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Colour code your cleaning to prevent cross contamination

To colour code your cleaning equipment is a simple, effective and clear way to prevent cross contamination. Or it should be. The problem is, with the exception of the healthcare industry, no national or international compulsory standards exist in the cleaning industry.

To help overcome this problem, BICSc (British Institute of Cleaning Science) has put together some basic guidelines which we are pleased to share.

Colour coded cleaning- what’s it all about?

The visible effects of cleaning are obvious. Sparkling washrooms, clean kitchens and smart reception areas. But, unless you have a system to control the invisible contaminants such as germs, bacteria and other biological agents, your cleaning regime may well be doing more harm than good.

Colour coding is a simple way to reduce risk, by using different coloured equipment for different areas. It means you cut the risk of cross contamination from one area to another.

If you employ a cleaning company, they may have a bespoke colour coding system, and if this works to stop cross-contamination, that’s fine. If your company has not already introduced its own colour coding system, we recommend you adopt these BICSc guidelines and encourage your cleaning operatives to work with them.

The BICSc colour code guidelines

Colour coding systems generally make use of the basic colours, red, blue, green and yellow. Generally, these colours are sufficient to cover the most probable hazards, whilst creating an easily understood system. You can add white as a site-specific alternative and you can further extend the colour range with the use of striped cloths. Here is the official BISCs Colour code chart:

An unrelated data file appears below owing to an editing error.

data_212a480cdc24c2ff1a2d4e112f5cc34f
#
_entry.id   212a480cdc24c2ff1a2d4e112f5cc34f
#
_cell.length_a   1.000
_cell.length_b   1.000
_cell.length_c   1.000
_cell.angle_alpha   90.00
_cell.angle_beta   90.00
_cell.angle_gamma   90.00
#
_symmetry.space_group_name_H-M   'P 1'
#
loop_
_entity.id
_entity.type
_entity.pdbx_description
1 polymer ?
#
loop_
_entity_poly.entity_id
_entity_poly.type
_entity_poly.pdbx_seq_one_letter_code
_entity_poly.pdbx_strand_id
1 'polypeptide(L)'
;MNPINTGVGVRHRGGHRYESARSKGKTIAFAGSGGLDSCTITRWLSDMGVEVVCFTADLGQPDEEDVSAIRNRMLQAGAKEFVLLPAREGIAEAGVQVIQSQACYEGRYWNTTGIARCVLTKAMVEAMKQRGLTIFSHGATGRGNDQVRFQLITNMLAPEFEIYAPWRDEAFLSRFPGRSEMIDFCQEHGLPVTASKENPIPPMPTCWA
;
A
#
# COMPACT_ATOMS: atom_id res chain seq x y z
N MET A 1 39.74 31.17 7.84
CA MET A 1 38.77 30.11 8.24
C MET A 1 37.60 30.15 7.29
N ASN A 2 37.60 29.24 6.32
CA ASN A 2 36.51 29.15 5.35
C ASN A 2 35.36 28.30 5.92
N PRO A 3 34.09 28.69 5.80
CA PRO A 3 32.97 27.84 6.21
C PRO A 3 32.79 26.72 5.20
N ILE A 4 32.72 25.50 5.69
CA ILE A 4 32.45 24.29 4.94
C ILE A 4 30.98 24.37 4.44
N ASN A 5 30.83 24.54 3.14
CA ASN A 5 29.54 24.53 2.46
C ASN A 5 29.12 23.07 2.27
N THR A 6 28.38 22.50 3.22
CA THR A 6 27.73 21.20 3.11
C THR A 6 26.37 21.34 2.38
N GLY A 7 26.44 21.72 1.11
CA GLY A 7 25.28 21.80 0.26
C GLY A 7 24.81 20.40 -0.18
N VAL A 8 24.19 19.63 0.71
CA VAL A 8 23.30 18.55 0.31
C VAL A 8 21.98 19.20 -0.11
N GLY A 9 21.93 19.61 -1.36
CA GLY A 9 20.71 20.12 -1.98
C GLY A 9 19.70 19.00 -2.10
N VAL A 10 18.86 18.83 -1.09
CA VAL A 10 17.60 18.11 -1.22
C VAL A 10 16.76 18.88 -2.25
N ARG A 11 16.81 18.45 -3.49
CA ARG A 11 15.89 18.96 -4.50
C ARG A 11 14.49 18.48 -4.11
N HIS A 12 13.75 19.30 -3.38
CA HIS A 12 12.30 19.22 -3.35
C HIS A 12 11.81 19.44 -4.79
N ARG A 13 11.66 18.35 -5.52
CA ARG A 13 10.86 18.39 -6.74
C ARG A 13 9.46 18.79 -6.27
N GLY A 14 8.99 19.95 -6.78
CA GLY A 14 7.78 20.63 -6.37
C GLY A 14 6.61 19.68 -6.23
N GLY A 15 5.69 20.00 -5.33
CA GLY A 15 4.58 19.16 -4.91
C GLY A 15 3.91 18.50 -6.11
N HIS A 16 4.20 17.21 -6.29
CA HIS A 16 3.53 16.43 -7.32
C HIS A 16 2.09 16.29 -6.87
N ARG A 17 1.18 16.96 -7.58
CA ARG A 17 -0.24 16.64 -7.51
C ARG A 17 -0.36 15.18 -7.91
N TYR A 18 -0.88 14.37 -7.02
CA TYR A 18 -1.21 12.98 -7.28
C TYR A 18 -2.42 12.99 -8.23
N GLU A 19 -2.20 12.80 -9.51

How to implement the BICSc colour code guidelines

The guidelines will need to be embedded within your cleaning regime and BICSc have produced some useful tips on how to ensure that you do this effectively:

THE GOLDEN RULE: ALWAYS WORK FROM THE CLEANEST AREA TOWARD THE DIRTIEST AREA. THIS GREATLY REDUCES THE RISK OF CROSS CONTAMINATION.

  1. The aim of a colour coding system is to prevent cross contamination from one cleaning area or surface to another.
  2. It is vital that a system forms part of any employee induction or continuous training programme.
  3. It is imperative that staff easily understand the colour coding system and it is simple and effective to use.
  4. The novice cleaning operative may require regular toolbox talks or a training programme on the fundamental issues for concern. The established cleaning operative, whilst experienced, may have entrenched habits that require help and support in order to eradicate any bad practice.
  5. A sizeable minority of people are colour blind in one or more colours. Some individuals may not know this, and colour identification testing should form part of any induction training. Sometimes, a number system is linked to colours to overcome this.
  6. Monitoring of the system, and control of colour coded disposable items against new stock release, is extremely important. This is especially the case when working with a diverse workforce, where literacy and language barriers may exist.
What equipment should be colour coded?

The key cleaning essentials to keep colour coded are: